It is being called an “extraordinary shortage” by some. By others, it is being described as “severe” and a “crisis.” A massive substitute teacher shortage is being seen across the country, forcing states in desperate need to change their substitute teacher requirements.
Hoping to help beef up numbers, the Oregon Teacher Standards and Practices Commission (OTSPC) is adopting a new rule temporarily eliminating the need for a bachelor’s degree to become a licensed substitute teacher in the state. The new temporary rule is set to expire on March 31 but will allow substitute teacher applicants who have not received their bachelor’s degree to be sponsored by a school district. This sponsorship would then provide what officials consider necessary enhanced support and administrative supervision.
If granted a license, the new substitute teachers could then only work in the school district that sponsored them. The license would also only be valid for the remainder of the school year, or six months, whichever comes last. This announcement came in a joint statement from Dr. Anthony Rosilez, the OTSPC’s executive director, and Erika Bare, the commission’s chair.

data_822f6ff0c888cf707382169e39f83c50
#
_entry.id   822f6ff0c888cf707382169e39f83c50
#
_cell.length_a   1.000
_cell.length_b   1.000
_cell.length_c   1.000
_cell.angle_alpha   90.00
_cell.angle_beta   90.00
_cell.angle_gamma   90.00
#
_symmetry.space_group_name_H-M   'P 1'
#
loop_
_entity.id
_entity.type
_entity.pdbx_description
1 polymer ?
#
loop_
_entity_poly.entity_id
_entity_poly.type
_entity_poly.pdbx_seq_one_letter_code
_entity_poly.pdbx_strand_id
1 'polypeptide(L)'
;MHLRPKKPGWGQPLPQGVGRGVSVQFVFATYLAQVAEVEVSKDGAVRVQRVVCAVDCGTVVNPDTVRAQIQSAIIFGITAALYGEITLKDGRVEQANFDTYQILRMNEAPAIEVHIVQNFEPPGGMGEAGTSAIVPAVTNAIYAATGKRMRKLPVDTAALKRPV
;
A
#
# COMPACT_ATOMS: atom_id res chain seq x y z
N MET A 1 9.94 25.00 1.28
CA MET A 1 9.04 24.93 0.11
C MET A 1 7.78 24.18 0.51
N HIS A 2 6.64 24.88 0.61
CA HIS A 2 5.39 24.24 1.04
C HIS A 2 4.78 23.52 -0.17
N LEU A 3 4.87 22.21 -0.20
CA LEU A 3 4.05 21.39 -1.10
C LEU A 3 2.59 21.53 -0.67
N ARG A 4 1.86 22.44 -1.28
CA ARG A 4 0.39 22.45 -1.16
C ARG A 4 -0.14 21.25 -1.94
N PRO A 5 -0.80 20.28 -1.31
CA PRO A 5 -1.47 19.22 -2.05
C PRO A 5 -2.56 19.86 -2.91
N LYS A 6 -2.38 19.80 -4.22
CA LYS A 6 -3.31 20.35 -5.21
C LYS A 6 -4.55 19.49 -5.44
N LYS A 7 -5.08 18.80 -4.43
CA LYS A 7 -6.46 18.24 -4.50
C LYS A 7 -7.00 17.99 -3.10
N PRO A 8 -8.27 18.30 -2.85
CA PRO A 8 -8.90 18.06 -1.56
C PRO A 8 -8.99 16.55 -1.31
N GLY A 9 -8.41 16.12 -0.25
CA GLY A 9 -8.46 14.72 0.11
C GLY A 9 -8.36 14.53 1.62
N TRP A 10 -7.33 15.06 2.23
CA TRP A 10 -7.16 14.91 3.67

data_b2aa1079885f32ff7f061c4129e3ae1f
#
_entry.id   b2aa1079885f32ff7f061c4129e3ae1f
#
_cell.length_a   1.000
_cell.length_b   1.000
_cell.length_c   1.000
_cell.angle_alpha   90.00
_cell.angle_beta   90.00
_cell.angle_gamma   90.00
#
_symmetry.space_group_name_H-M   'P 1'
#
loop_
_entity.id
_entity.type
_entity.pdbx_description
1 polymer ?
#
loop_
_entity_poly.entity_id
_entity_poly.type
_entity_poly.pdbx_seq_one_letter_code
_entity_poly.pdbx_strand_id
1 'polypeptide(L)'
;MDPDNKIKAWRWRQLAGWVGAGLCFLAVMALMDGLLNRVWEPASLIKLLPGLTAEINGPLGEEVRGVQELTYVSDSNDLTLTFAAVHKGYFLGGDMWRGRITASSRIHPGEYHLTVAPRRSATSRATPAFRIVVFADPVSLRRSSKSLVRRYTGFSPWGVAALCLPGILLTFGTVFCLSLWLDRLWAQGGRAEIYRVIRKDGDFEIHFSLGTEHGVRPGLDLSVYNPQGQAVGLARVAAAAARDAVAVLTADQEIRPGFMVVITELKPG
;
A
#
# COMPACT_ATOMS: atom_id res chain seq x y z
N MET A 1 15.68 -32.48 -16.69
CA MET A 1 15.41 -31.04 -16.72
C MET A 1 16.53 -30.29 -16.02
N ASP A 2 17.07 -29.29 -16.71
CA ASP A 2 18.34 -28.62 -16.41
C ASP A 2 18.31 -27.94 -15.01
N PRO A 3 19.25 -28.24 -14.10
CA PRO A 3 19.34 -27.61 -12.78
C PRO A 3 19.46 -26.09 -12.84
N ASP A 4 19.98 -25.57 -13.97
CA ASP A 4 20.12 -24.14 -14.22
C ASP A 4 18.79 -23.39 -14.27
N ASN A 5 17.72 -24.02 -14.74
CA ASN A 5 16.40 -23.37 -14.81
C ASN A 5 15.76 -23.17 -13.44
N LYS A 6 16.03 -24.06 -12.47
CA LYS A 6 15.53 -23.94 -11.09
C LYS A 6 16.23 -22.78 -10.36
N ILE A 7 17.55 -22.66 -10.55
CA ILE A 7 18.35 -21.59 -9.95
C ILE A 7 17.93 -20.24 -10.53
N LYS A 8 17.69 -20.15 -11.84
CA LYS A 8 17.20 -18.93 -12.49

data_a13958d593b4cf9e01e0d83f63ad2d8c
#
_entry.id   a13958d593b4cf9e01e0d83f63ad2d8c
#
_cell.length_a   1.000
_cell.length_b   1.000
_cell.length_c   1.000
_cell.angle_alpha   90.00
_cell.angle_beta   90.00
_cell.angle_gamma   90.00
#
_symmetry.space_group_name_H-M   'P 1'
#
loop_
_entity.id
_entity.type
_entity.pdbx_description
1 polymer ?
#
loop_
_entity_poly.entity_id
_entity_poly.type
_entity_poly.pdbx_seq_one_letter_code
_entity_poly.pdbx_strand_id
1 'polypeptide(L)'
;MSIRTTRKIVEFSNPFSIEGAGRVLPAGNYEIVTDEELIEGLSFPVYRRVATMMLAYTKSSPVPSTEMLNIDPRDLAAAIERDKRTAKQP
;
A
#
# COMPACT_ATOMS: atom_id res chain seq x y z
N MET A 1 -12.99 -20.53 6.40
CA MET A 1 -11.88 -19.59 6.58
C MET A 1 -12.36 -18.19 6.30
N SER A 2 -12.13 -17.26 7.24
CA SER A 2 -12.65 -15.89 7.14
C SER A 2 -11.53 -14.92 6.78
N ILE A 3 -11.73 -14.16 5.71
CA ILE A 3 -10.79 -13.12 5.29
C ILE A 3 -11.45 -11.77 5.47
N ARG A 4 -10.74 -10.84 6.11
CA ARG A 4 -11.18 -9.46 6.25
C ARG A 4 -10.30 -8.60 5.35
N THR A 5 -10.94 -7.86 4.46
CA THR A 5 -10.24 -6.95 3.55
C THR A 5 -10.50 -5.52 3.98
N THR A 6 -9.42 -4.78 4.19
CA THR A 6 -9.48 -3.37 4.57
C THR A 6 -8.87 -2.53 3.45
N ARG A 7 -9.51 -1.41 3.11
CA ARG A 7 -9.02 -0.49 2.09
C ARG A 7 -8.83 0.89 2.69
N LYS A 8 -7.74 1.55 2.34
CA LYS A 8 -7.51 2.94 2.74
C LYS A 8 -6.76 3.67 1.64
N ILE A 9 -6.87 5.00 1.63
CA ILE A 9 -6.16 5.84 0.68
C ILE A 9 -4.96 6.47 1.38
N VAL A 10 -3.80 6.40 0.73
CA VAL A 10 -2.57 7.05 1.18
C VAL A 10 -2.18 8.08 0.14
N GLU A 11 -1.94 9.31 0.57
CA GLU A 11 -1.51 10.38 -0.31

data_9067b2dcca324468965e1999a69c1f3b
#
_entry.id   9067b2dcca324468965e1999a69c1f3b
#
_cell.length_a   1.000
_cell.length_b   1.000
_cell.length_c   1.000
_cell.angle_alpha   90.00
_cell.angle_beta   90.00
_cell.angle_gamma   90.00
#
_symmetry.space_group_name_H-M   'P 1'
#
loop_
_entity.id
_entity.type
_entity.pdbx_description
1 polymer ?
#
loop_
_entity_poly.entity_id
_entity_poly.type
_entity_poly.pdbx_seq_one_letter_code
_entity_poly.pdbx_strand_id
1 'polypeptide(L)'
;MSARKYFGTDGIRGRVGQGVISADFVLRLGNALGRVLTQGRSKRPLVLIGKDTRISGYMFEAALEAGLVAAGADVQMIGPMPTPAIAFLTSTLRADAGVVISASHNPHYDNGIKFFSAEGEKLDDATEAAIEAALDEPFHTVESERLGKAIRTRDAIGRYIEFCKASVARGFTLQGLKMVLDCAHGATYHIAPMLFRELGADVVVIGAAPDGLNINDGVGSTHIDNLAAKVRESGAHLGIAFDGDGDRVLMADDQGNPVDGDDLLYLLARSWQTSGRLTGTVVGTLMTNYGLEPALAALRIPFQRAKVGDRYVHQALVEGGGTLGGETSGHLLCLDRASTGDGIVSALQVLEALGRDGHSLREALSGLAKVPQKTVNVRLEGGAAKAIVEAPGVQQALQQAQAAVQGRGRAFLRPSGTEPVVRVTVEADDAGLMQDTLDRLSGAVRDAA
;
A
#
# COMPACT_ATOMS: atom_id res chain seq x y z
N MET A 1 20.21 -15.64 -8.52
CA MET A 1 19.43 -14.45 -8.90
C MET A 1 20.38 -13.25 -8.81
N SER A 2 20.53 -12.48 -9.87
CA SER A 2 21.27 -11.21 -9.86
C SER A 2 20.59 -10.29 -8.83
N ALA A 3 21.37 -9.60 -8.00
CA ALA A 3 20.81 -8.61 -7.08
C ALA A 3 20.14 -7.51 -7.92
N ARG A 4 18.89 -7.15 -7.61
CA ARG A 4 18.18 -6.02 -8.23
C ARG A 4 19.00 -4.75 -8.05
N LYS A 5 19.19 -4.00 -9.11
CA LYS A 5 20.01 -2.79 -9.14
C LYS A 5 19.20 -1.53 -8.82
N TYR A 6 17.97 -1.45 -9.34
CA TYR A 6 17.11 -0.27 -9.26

“This rule maintains the responsibility of districts to ensure that the adults caring for the students in the classroom have the skills and dispositions necessary to be a temporary substitute teacher who can keep students safe and learning,” Rosilez and Bare said in their statement via CNN.
Oregon, as have many other states, has seen a huge decline in its substitute teacher numbers over the past couple of years. The state employed a total of 8,290 licensed substitute teachers in December 2019 and by September 18, 2021, that number dropped nearly in half to 4,738 substitute teachers. It was clear that drastic measures were needed to be done with the substitute teacher requirements.
According to the temporary administrative order, if they can’t get more teachers into the classrooms then classes will be “combined to unacceptable levels or not offered at all, inflicting irreparable harm on schoolchildren.” Right now, the finger-pointing is firmly in the direction of the COVID pandemic as the cause for this mass shortage. Some of Oregon’s long-time substitute teachers had little to no work last year with all the distance learning in place because of the pandemic, so most moved on to different fields, finding other jobs so they could survive. Dissenters claim that some of the shortage is also due to teachers being forced out, either though vaccine requirements or because they’re unwilling to teach the state’s new equity ideology based curriculum.